Advocates are optimistic the New Mexico Legislature will change a law during the upcoming legislative session to allow nurses to administer methadone, a barrier they say is making it harder to help those with opioid addictions, especially in rural areas.
State law allows only pharmacists to dispense “take-home” doses of methadone or buprenorphine, commonly known as Suboxone. But Eric Ketcham, a doctor and medical director of New Mexico Treatment Services in Farmington, said that law is getting in the way of addiction treatment in areas with high rates of addictions to opioids, particularly fentanyl.
“What we’ve seen in the last few years is an amazing, really horrifying, rate of increase in overdose mortality in several of our rural counties,” he told a group of lawmakers on the Legislature’s interim Health and Human Services Committee on Monday.
Socorro County, for example, has seen a nearly fivefold increase in overdose death rates. It averaged nearly 100 deaths per 100,000 people in 2020 and 2021. It averaged about 20 between 2012 and 2018, according to state data Ketcham cited. San Miguel, Valencia, Torrance and Sierra Counties also saw huge increases.
The uptick in overdose deaths coincides with health care worker shortages, including of pharmacists.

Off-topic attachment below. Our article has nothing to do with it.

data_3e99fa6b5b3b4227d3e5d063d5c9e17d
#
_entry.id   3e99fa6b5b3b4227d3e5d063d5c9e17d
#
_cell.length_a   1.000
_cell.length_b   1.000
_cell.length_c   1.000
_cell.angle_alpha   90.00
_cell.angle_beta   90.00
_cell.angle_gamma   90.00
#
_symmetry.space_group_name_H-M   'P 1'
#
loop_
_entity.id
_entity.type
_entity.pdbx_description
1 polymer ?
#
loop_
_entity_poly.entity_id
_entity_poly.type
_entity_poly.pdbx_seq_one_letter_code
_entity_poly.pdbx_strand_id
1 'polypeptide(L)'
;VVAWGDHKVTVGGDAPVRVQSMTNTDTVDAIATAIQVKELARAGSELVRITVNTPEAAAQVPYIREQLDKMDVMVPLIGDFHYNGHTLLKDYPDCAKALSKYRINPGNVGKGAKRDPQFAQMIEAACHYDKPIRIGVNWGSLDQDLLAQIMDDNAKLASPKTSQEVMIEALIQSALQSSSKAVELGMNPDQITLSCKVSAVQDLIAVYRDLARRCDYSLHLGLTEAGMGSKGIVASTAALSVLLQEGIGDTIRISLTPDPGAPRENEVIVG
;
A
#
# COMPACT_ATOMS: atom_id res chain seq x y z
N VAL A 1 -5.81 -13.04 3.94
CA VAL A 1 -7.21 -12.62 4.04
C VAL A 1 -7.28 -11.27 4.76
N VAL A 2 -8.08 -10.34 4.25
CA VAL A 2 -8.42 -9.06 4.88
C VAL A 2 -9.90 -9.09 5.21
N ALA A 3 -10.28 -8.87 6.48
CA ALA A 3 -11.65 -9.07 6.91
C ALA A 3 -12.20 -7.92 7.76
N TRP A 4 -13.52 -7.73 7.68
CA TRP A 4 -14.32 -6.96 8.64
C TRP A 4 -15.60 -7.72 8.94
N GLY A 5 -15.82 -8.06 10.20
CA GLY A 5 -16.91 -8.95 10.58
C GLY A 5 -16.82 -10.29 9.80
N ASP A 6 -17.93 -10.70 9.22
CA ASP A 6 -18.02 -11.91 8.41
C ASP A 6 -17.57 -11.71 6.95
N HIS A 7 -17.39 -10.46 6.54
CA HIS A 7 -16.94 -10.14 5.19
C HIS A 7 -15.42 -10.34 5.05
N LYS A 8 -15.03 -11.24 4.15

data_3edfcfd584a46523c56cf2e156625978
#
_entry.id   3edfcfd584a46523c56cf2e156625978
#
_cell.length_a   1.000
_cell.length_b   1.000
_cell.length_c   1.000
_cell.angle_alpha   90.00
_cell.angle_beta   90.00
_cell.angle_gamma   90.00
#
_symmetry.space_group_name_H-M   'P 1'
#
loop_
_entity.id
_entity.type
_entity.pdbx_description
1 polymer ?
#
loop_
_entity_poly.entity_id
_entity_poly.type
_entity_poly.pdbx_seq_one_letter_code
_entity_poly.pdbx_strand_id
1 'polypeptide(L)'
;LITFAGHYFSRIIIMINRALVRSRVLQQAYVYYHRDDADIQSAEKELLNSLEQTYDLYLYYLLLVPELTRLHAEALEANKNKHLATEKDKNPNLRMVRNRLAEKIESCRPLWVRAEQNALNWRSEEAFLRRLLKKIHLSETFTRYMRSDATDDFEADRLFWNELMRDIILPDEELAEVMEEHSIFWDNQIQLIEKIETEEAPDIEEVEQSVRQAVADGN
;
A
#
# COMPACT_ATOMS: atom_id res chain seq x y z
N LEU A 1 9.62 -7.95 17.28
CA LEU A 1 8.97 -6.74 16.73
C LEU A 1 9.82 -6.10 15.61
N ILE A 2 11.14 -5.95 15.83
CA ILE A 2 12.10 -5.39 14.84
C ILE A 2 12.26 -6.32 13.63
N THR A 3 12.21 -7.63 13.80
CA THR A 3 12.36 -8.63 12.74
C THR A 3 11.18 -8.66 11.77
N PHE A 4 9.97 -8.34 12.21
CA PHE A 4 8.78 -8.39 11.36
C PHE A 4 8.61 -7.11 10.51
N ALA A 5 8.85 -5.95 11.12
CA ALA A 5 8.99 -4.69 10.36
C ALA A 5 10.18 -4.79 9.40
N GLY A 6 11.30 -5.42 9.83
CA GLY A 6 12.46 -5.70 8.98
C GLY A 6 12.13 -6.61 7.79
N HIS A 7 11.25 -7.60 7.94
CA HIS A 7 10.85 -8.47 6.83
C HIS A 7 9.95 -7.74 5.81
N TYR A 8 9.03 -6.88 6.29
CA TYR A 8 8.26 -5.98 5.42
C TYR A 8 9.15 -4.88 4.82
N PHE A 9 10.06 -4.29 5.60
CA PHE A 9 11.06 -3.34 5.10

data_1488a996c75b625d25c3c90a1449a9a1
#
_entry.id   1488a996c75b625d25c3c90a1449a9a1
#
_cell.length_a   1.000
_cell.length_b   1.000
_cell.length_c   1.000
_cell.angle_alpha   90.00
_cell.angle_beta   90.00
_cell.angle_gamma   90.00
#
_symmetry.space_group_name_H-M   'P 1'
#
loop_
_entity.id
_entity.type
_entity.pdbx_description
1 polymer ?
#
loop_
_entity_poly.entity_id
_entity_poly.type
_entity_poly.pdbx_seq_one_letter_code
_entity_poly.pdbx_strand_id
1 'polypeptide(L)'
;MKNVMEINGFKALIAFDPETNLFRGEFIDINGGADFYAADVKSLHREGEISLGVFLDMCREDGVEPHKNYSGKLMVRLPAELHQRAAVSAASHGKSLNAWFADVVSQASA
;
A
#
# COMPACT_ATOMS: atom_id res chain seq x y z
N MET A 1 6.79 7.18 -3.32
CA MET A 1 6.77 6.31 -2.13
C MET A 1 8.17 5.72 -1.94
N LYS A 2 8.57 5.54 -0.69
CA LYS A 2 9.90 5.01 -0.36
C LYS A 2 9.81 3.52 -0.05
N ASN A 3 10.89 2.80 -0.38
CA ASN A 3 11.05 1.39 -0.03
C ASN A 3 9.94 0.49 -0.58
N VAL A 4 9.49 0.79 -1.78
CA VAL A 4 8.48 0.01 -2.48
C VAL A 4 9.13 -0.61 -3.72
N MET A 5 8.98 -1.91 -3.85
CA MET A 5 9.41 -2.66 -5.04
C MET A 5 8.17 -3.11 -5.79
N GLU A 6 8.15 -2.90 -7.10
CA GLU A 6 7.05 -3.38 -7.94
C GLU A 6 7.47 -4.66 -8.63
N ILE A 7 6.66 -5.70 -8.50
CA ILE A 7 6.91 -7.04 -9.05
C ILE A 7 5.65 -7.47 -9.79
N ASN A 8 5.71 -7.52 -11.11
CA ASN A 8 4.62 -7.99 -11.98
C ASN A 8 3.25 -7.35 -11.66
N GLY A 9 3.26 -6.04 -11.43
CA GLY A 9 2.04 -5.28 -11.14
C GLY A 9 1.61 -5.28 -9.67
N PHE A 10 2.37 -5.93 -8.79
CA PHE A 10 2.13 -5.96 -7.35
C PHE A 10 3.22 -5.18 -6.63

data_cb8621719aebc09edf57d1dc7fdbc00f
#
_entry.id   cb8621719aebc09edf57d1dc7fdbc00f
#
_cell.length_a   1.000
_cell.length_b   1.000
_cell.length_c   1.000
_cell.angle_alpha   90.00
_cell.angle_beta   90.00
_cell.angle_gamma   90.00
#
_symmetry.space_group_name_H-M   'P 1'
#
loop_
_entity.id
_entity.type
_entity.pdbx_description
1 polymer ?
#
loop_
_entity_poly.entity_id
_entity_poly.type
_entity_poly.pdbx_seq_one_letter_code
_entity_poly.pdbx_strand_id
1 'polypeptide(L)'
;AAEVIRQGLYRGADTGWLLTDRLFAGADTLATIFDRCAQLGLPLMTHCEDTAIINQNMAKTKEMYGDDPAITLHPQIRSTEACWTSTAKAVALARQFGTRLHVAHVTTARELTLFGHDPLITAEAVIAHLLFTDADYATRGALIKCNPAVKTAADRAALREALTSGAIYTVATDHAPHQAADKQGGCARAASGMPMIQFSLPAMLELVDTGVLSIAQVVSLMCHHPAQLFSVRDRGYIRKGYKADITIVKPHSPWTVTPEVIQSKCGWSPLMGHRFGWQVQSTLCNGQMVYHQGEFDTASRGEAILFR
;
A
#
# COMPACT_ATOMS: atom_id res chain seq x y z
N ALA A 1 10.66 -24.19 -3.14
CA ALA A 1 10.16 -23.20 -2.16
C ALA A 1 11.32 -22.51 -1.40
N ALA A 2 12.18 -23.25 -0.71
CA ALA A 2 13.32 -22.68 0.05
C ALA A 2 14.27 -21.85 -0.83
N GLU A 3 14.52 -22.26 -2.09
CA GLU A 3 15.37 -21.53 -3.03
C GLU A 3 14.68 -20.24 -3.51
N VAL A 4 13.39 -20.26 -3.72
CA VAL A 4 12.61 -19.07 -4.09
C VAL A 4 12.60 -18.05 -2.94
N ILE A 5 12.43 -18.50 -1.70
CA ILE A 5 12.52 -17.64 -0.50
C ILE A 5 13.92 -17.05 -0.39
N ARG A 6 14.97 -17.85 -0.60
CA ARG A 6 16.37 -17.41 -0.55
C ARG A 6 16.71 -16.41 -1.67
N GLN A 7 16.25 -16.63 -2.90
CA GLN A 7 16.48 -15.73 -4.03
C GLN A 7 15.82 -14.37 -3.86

Ketcham said pharmacies in Española, for example, sometimes close completely because no pharmacist is available.
Rio Arriba County, where Española sits, had the state’s highest rate of overdose deaths in 2020 and 2021, with almost 120 per 100,000 people. That’s a nearly 25% increase over the average between 2012 and 2018.
Methadone treatment is a critical tool in helping those with opioid addictions stay out of harm’s way and get onto the path toward recovery, Ketcham said. He cited multiple studies showing that patients who get onto medication for opioid use disorder commit fewer crimes, are incarcerated at lower rates and also overdose far less often than those who continue abusing opiates they bought on the street.
New Mexico is one of 15 states in the country that requires pharmacists to administer methadone, Ketcham said, and one of the only Western states. All of New Mexico’s neighbors – Colorado, Arizona and Texas – don’t impose the requirement, either, according to Pew Charitable Trusts.
Advocates have pushed lawmakers since at least 2019 to remove the requirement, including during a meeting in the lead-up to this year’s legislative session.
A bill stalled during the session, however, due to technical difficulties, advocates said. But they’re hoping it will sail through this year. The New Mexico Board of Pharmacy backs the change, Ketcham said, and it has support from several lawmakers.